When it comes to Illinois state government over the past half century, James Nowlan has been both a watcher and participant.
He’s a former state lawmaker, was Richard Ogilvie’s running mate in 1972 and worked in Jim Thompson’s administration. He later was president of the Taxpayer’s Federation and chair of the Illinois Executive Ethics Commission. He’s also serving on a transition team for the incoming governor J.B. Pritzker.
Nowlan also writes a weekly newspaper column and, in a recent article, discussed how the transition afterglow for the new governor will fade fast.
In an interview with Statewide, Nowlan pointed out fiscal problems will put a damper on expectations. “The new governor will find himself in a box, not of his own making,” he said. “That will be frustrating, exasperating for him and his backers.”
Nowlan explained the $8 billion backlog of bills, coupled with an expected $3 billion deficit in this year’s budget, add to the woes. Efforts to raise more money might help, but he thinks expectations for a windfall from more gambling and legalizing recreational marijuana may be too optimistic. He said asking people to pay more taxes is also tricky.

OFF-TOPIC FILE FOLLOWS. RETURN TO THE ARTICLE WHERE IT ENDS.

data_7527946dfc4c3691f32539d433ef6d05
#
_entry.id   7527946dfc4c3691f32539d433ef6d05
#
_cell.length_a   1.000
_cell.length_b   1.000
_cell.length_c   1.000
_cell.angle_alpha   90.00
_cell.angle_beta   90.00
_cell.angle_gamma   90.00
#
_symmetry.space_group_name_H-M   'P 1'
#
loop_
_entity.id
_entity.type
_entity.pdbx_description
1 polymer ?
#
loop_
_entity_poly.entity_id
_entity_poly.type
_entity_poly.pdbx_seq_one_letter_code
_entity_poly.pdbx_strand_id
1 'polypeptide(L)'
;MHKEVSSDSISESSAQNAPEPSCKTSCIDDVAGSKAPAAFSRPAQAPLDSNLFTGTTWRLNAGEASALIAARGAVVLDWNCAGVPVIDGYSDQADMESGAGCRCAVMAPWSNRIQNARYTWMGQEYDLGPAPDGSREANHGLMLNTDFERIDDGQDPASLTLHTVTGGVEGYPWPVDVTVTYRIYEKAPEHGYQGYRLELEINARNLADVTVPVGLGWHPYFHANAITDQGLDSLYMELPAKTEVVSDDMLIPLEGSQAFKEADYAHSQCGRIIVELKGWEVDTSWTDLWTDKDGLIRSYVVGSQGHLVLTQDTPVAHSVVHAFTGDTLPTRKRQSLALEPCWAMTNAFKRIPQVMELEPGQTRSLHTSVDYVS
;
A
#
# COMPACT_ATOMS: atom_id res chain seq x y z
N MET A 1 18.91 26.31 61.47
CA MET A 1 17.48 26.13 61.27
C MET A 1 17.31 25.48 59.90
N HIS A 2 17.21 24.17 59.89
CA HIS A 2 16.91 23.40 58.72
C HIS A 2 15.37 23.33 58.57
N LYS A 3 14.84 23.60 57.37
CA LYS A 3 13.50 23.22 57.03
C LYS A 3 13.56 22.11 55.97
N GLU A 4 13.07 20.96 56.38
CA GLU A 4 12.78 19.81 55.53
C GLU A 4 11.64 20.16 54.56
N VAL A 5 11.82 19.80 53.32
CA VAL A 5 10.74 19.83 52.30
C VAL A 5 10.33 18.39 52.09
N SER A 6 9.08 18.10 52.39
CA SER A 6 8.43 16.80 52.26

“Would new revenues dampen the economic vitality of the state by driving more people out?” Nowlan pondered.
He has his own ideas. Among them, stretch out state public pension payments so that annual contributions from government are smaller. He admits that is “kicking the can down the road.” But he said otherwise, the pension debt will choke investment in needed services like child welfare.
As for Governor-elect Pritzker, Nowlan’s advice to him is to surround himself with good people, both from inside and outside government.